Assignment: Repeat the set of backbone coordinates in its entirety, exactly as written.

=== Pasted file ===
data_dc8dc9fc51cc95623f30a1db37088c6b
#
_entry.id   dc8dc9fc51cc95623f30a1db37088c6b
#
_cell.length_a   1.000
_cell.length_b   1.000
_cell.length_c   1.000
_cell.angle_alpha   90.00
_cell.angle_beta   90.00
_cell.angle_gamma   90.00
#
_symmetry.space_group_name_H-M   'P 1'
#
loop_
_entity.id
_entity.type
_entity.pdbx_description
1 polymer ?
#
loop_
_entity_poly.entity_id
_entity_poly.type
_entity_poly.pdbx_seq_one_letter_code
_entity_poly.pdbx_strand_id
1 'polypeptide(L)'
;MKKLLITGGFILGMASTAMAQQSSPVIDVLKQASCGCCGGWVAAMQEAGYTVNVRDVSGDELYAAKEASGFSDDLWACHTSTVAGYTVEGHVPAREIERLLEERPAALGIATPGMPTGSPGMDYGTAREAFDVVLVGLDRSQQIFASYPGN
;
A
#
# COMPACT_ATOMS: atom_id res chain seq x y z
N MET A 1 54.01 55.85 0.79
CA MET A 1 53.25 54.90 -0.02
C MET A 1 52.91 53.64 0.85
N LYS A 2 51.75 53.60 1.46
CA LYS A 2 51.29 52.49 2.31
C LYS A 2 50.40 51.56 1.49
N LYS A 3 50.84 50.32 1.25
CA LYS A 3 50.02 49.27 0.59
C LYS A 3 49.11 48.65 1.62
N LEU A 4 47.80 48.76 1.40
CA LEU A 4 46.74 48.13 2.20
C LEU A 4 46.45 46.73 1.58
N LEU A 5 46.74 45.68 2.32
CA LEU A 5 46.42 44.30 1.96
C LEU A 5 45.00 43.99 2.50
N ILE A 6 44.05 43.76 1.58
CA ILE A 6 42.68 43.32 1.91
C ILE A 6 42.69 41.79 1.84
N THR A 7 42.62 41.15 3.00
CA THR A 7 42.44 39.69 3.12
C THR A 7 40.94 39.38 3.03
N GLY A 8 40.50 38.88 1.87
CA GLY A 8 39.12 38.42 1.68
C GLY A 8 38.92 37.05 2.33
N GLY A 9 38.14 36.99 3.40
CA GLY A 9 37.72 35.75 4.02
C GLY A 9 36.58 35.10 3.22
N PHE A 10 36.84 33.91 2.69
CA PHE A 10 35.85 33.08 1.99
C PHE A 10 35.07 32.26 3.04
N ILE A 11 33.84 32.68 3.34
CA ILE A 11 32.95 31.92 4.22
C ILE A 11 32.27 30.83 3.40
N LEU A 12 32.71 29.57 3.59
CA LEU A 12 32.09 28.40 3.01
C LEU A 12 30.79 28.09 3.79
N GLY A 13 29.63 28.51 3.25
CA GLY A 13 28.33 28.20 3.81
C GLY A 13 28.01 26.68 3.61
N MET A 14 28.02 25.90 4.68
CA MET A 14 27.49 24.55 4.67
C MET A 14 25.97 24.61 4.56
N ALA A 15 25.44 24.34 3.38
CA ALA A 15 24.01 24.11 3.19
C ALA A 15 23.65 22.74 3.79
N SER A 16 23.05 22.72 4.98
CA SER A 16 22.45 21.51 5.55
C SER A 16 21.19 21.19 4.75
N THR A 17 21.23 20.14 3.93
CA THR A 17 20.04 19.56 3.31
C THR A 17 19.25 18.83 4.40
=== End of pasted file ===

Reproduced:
data_dc8dc9fc51cc95623f30a1db37088c6b
#
_entry.id   dc8dc9fc51cc95623f30a1db37088c6b
#
_cell.length_a   1.000
_cell.length_b   1.000
_cell.length_c   1.000
_cell.angle_alpha   90.00
_cell.angle_beta   90.00
_cell.angle_gamma   90.00
#
_symmetry.space_group_name_H-M   'P 1'
#
loop_
_entity.id
_entity.type
_entity.pdbx_description
1 polymer ?
#
loop_
_entity_poly.entity_id
_entity_poly.type
_entity_poly.pdbx_seq_one_letter_code
_entity_poly.pdbx_strand_id
1 'polypeptide(L)'
;MKKLLITGGFILGMASTAMAQQSSPVIDVLKQASCGCCGGWVAAMQEAGYTVNVRDVSGDELYAAKEASGFSDDLWACHTSTVAGYTVEGHVPAREIERLLEERPAALGIATPGMPTGSPGMDYGTAREAFDVVLVGLDRSQQIFASYPGN
;
A
#
# COMPACT_ATOMS: atom_id res chain seq x y z
N MET A 1 54.01 55.85 0.79
CA MET A 1 53.25 54.90 -0.02
C MET A 1 52.91 53.64 0.85
N LYS A 2 51.75 53.60 1.46
CA LYS A 2 51.29 52.49 2.31
C LYS A 2 50.40 51.56 1.49
N LYS A 3 50.84 50.32 1.25
CA LYS A 3 50.02 49.27 0.59
C LYS A 3 49.11 48.65 1.62
N LEU A 4 47.80 48.76 1.40
CA LEU A 4 46.74 48.13 2.20
C LEU A 4 46.45 46.73 1.58
N LEU A 5 46.74 45.68 2.32
CA LEU A 5 46.42 44.30 1.96
C LEU A 5 45.00 43.99 2.50
N ILE A 6 44.05 43.76 1.58
CA ILE A 6 42.68 43.32 1.91
C ILE A 6 42.69 41.79 1.84
N THR A 7 42.62 41.15 3.00
CA THR A 7 42.44 39.69 3.12
C THR A 7 40.94 39.38 3.03
N GLY A 8 40.50 38.88 1.87
CA GLY A 8 39.12 38.42 1.68
C GLY A 8 38.92 37.05 2.33
N GLY A 9 38.14 36.99 3.40
CA GLY A 9 37.72 35.75 4.02
C GLY A 9 36.58 35.10 3.22
N PHE A 10 36.84 33.91 2.69
CA PHE A 10 35.85 33.08 1.99
C PHE A 10 35.07 32.26 3.04
N ILE A 11 33.84 32.68 3.34
CA ILE A 11 32.95 31.92 4.22
C ILE A 11 32.27 30.83 3.40
N LEU A 12 32.71 29.57 3.59
CA LEU A 12 32.09 28.40 3.01
C LEU A 12 30.79 28.09 3.79
N GLY A 13 29.63 28.51 3.25
CA GLY A 13 28.33 28.20 3.81
C GLY A 13 28.01 26.68 3.61
N MET A 14 28.02 25.90 4.68
CA MET A 14 27.49 24.55 4.67
C MET A 14 25.97 24.61 4.56
N ALA A 15 25.44 24.34 3.38
CA ALA A 15 24.01 24.11 3.19
C ALA A 15 23.65 22.74 3.79
N SER A 16 23.05 22.72 4.98
CA SER A 16 22.45 21.51 5.55
C SER A 16 21.19 21.19 4.75
N THR A 17 21.23 20.14 3.93
CA THR A 17 20.04 19.56 3.31
C THR A 17 19.25 18.83 4.40